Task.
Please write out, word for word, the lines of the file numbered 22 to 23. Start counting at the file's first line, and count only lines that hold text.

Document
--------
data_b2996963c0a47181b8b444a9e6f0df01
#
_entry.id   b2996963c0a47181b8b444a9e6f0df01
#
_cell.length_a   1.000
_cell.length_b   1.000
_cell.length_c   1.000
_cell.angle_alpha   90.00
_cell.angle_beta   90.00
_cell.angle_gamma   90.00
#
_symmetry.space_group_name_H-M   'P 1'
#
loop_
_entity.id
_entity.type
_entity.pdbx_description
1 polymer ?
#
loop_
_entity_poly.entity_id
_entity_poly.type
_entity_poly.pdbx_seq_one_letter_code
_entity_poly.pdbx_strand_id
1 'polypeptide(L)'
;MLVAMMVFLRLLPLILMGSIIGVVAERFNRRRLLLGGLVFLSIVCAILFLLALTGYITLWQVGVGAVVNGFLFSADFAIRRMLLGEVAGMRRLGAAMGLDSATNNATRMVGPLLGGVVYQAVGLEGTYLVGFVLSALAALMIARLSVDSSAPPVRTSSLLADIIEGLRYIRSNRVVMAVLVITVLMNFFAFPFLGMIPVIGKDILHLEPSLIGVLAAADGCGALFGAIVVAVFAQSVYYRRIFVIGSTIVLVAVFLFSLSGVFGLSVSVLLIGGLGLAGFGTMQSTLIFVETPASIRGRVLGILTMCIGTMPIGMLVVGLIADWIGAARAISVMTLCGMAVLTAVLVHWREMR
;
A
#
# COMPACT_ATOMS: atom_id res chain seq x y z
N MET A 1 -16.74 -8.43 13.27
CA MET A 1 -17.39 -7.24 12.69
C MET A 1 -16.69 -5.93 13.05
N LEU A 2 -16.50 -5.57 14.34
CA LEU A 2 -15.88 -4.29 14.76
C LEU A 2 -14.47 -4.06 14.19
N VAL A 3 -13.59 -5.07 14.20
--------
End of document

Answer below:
_entity_poly.type
_entity_poly.pdbx_seq_one_letter_code